Section 12J – what it’s costing the fiscus

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The Section 12J tax incentive, introduced by revenue in 2009, has grown exponentially in the last five years.  Investors and tax payers have finally picked up on SARS’s efforts at stimulating economic growth and job creation by investing via the 100% tax incentive offered to venture capital companies and investors. To date over R9.3 billion of taxpayers’ funds has been invested into various SMMEs via the sector, creating approximately 10 500 jobs. But what is this costing the fiscus and does this have an impact on revenue?

According to a report published via the Section 12J Association of South Africa, “An analysis of the impact of the incentive on SMMEs and the associated benefits to the South African Economy”, the Section 12J legislation will cost the economy significantly less than the up-front tax deductions afforded to investors. Figures derived from a survey facilitated by the association indicate that although 9.3 billion has been raised into Section 12J funds, the cost to the economy is calculated at R1.3 million, only 14% of the total deductions allowed.

The report also indicates that at any given time, Section 12J may be able to generate more tax revenues than the initial deductions allowed. National Treasury estimates that the cost to fiscus is R1.3 billion, but section 12J supporters believe that this is mitigated, for example, by capital gains tax due upon exit of the investment, corporate tax on income of the underlying investment, VAT on revenue generated and PAYE in respect of staff costs.

The report cites significant economic upsides too, including:

  1. A large portion of investment into 12J companies is considered ‘impact’ investment into renewable energy, student accommodation, agriculture, schooling, etc.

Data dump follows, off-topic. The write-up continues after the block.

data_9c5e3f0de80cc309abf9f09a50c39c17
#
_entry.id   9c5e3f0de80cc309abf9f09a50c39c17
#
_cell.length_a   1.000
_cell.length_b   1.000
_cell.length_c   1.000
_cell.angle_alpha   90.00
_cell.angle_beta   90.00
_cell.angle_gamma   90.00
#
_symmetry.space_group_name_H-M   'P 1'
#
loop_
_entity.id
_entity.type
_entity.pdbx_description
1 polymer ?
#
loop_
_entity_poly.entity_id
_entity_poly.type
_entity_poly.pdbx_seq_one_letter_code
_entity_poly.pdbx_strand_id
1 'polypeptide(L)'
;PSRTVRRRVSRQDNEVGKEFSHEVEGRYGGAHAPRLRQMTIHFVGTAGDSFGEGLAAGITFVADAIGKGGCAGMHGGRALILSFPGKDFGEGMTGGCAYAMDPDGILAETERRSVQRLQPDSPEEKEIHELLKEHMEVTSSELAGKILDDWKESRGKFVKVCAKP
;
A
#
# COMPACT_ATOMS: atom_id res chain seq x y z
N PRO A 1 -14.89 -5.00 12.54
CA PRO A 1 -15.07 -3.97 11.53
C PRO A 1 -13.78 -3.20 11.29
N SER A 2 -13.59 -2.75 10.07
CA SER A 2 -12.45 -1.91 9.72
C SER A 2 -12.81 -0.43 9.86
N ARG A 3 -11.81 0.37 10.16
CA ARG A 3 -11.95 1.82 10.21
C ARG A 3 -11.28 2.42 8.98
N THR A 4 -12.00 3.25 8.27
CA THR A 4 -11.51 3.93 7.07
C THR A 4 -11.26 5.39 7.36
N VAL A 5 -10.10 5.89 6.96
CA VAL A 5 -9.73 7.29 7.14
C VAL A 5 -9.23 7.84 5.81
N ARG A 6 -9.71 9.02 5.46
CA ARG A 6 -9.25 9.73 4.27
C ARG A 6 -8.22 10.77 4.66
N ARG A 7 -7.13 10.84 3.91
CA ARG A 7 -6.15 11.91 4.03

2. Anchor investors often have a keen interest in the start-up or SMMEE and provide a knowledge base, mentorship and guidance to ensure success.
  3. Section 12J VCCs have created an excess of 10 500 jobs across the country.
  4. The underlying investees have generated in excess of R1.5 billion in turnover.
  5. Investors are locked in for a period of 5 years, boosting local economy.

Respondents to the survey agree that as much as 82% (R7.6 billion) of the capital raised via Section 12J would not otherwise be invested in similar initiatives if it not had been for the attractive tax relief offered. R5.5 billion has been invested into more than 360 SMMEs across the country. Neill Hobbs, of Section 12J’s fund Anuva Investments, reports that most of the capital raised from high-net-worth individuals, trusts and companies could very well have been destined out of South Africa. Speaking to investors, Hobbs acknowledges that “Section 12J has been efficient in keeping investment local, despite a weakening economy. Naturally, this has a knock-on effect as many businesses have found it extremely difficult to access funding, be it debt funding or equity raising as banks and institutions become increasingly cautious.”

Commenting on the report, Dino Zuccollo, chairman of The Section 12J Industry Association of South Africa, says that “In the wake of the Covid-19 pandemic, the South African economy is in a very vulnerable state and our fiscal deficit is ever-widening. Given the importance of the role that SMMEs play in job creation and economic growth, the existence of the Section 12J incentive could not be more important and relevant.”

Forecasts provided in the association’s report indicate that, given time, South Africa could follow in the successful footsteps of the UK’s similar tax incentive scheme, the Seed Enterprise Investment Scheme (SEID). Section 12J has the potential to create more tax revenues for the fiscus and generate much-needed proceeds while fulfilling Government’s intention of creating jobs and stimulating the SMME sector.